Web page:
Multivariate analysis of variance or multiple analysis of variance (MANOVA) is a statistical test procedure for comparing multivariate (population) means of several groups. As a multivariate procedure, it is used when there are two or more dependent variables, although statistical reports provide individual p-values for each dependent variable in order to test for statistical significance.

It helps to answer:

إنها تساعد في الإجابة --~~~~ Rehabb

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Do changes in the independent variable(s) have significant effects on the dependent variables?

What are the interactions among the dependent variables?

And among the independent variables?

Relationship with ANOVA[edit]

MANOVA is a generalized form of univariate analysis of variance (ANOVA), although, unlike univariate ANOVA, it uses the variance-covariance between variables in testing the statistical significance of the mean differences.

Where sums of squares appear in univariate analysis of variance, in multivariate analysis of variance certain positive-definite matrices appear.

The diagonal entries are the same kinds of sums of squares that appear in univariate ANOVA.

The off-diagonal entries are corresponding sums of products.

Under normality assumptions about error distributions, the counterpart of the sum of squares due to error has a Wishart distribution.

Analogous to ANOVA, MANOVA is based on the product of model variance matrix, and inverse of the error variance matrix, , or .

The hypothesis that implies that the product .

Invariance considerations imply the MANOVA statistic should be a measure of magnitude of the singular value decomposition of this matrix product, but there is no unique choice owing to the multi-dimensional nature of the alternative hypothesis.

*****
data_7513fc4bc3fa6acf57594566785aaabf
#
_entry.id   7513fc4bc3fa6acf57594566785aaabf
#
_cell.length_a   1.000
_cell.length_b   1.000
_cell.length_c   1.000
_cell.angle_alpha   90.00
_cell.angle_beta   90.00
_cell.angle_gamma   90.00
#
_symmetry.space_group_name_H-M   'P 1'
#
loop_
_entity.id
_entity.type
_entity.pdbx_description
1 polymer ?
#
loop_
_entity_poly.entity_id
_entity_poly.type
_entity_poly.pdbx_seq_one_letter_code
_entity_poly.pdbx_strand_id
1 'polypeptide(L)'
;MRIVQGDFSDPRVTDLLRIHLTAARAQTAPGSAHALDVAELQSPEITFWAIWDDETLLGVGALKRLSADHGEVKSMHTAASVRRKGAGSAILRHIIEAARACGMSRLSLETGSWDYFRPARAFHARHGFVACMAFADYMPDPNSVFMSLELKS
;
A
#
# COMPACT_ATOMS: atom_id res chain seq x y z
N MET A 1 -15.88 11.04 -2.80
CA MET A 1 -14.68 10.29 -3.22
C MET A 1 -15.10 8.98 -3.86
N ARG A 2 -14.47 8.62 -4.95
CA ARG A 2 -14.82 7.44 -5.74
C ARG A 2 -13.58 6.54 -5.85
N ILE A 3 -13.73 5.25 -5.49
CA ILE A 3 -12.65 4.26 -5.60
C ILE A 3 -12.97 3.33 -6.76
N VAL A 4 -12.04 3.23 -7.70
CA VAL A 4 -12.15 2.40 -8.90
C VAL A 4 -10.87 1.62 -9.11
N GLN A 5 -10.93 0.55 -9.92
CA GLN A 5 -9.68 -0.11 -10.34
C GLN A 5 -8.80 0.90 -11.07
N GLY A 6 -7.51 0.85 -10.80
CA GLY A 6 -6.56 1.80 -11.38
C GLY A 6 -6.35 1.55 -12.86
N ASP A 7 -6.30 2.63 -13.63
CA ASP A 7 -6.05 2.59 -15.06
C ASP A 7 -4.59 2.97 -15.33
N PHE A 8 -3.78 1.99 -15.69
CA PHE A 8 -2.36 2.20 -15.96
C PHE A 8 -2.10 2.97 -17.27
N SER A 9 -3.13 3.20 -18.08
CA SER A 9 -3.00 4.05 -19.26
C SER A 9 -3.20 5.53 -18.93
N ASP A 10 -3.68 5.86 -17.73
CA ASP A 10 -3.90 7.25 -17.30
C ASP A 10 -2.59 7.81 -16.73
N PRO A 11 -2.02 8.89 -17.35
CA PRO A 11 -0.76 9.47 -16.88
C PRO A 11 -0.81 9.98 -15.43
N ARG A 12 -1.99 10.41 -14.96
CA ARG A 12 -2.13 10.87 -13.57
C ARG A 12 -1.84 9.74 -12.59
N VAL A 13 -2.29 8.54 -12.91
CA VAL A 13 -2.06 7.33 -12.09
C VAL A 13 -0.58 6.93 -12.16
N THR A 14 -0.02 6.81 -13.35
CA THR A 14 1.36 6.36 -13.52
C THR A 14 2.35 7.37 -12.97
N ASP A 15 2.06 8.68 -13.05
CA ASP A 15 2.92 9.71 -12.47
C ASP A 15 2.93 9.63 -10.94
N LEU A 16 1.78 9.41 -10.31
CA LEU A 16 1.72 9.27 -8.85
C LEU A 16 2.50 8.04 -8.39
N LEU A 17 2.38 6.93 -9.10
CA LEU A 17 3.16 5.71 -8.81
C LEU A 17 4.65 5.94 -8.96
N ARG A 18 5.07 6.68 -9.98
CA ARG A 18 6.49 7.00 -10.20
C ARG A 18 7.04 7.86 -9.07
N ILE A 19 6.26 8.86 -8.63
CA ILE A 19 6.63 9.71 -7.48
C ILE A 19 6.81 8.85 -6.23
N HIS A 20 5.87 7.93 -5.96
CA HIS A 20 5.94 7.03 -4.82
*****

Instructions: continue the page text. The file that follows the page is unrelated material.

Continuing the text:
The most common statistics are summaries based on the roots (or eigenvalues) of the matrix:

Samuel Stanley Wilks' distributed as lambda (Λ) the Pillai-M.

S. Bartlett trace, the Lawley-Hotelling trace, Roy's greatest root (also called Roy's largest root),

Discussion continues over the merits of each, though the greatest root leads only to a bound on significance which is not generally of practical interest. A further complication is that the distribution of these statistics under the null hypothesis is not straightforward and can only be approximated except in a few low-dimensional cases.

The best-known approximation for Wilks' lambda was derived by C. R. Rao.

In the case of two groups, all the statistics are equivalent and the test reduces to Hotelling's T-square.

Correlation of dependent variables[edit]

MANOVA is most effective when dependent variables are moderately correlated (0.4–0.7).

If dependent variables are too highly correlated it could be assumed that they may be measuring the same variable.